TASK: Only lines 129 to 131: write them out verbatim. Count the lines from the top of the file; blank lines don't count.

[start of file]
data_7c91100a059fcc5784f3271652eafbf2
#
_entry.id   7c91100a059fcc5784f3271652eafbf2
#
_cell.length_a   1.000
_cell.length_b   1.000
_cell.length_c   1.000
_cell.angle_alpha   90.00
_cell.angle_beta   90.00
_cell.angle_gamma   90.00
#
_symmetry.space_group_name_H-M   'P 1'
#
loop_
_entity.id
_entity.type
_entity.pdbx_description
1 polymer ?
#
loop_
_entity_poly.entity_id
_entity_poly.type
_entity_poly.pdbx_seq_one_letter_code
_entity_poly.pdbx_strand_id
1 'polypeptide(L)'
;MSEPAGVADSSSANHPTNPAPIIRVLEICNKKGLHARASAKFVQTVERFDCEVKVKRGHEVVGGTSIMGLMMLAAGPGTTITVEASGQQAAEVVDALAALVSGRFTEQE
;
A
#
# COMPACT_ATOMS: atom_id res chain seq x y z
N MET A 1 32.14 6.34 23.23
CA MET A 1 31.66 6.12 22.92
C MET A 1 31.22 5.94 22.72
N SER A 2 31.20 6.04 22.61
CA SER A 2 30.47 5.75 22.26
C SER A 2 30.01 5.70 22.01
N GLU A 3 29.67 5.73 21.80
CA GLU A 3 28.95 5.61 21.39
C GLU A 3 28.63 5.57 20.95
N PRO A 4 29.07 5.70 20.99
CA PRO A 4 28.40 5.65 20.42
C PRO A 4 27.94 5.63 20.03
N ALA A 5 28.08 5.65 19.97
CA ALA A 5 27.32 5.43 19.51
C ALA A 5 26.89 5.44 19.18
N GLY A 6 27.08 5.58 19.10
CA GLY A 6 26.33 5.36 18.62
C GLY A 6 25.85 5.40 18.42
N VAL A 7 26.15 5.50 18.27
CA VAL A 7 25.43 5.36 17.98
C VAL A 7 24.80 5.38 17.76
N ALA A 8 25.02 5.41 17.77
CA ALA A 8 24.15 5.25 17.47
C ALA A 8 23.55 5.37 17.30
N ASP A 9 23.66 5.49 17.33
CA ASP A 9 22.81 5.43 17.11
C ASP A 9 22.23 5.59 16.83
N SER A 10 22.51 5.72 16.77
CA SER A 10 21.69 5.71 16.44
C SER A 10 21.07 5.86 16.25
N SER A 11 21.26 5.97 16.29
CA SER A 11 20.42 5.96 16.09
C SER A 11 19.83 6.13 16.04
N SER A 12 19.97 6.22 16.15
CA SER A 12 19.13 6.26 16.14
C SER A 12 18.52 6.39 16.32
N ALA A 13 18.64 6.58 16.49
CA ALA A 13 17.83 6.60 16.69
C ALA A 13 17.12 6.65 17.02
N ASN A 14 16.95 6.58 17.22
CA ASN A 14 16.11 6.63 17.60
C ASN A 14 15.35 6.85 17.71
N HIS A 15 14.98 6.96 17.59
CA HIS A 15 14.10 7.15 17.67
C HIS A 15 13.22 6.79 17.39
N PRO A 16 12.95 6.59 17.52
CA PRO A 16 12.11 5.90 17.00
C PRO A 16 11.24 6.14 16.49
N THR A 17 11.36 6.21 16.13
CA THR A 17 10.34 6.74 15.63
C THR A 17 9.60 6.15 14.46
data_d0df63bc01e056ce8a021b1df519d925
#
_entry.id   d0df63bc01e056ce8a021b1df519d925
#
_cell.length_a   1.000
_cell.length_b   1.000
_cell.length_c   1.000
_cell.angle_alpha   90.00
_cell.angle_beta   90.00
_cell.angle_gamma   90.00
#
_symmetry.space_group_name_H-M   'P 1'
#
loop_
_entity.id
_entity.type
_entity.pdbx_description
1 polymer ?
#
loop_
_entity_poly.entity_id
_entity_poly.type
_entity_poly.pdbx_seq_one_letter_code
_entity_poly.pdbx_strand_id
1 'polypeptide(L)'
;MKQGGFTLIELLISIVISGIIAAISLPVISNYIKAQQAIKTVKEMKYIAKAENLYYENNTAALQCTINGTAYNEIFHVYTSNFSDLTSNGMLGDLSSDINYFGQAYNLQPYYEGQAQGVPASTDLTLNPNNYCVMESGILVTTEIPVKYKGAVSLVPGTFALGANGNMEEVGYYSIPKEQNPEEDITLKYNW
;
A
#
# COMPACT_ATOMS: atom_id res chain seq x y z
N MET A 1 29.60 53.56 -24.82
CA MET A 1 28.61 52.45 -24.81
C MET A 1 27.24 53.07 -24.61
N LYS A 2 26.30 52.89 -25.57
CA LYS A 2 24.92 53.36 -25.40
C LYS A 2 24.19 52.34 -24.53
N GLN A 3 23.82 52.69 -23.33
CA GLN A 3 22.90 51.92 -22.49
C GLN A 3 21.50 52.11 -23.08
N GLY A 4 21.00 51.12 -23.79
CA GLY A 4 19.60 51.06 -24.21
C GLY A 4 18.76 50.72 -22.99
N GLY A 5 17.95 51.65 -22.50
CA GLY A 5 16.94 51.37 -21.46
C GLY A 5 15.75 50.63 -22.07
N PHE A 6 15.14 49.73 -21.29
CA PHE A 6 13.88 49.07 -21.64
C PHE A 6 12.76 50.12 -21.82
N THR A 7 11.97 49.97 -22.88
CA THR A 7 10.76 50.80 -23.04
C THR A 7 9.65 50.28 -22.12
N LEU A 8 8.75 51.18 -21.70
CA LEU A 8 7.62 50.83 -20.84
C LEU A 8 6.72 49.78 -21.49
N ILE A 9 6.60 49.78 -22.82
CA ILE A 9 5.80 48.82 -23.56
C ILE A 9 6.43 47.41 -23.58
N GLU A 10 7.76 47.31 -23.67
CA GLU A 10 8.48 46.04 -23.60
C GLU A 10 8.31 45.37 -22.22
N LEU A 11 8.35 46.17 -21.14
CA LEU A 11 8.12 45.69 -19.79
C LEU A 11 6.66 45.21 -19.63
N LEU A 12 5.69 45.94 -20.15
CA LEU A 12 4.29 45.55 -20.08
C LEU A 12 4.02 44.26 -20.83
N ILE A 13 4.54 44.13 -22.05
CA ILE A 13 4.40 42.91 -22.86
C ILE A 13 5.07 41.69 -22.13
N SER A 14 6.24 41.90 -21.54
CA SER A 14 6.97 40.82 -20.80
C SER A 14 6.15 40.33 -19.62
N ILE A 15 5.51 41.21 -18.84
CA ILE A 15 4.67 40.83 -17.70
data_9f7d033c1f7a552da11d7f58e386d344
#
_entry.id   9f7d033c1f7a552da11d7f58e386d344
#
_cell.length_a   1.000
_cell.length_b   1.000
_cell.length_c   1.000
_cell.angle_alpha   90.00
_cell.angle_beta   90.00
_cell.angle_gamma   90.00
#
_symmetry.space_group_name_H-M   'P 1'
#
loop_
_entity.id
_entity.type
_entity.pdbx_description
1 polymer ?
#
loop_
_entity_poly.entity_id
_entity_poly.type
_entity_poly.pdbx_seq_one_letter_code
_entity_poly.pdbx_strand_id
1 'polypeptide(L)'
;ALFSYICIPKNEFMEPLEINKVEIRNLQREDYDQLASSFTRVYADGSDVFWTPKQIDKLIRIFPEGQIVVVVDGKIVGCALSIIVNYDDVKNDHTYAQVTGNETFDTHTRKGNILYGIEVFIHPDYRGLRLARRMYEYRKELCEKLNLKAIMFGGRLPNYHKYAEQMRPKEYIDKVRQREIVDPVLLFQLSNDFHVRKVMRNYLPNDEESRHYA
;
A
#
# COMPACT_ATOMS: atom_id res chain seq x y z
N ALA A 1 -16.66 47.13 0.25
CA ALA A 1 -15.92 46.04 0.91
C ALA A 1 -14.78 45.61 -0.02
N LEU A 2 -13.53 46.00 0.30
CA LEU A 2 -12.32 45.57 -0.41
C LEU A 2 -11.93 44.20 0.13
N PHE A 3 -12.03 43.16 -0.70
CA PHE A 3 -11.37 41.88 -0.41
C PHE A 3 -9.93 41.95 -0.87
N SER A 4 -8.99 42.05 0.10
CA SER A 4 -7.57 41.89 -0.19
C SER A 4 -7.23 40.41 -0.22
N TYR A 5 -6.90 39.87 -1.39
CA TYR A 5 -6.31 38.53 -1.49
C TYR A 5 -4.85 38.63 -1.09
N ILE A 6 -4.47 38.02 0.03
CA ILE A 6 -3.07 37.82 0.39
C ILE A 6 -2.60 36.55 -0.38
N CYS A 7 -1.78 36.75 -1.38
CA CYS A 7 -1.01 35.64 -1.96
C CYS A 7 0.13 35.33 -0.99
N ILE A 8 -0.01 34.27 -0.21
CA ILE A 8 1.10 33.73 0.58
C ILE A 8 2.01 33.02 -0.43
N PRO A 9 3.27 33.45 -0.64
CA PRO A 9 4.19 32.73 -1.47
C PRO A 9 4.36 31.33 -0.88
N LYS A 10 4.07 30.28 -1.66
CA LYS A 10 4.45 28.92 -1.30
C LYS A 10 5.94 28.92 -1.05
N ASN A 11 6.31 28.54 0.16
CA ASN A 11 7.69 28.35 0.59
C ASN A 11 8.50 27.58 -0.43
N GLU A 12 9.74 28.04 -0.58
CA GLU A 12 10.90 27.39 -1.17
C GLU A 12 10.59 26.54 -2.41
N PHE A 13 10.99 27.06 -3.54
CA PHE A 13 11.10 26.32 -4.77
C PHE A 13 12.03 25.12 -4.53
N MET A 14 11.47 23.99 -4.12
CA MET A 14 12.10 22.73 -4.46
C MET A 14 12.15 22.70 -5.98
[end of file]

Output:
C PHE A 6 12.76 50.12 -21.82
N THR A 7 11.97 49.97 -22.88
CA THR A 7 10.76 50.80 -23.04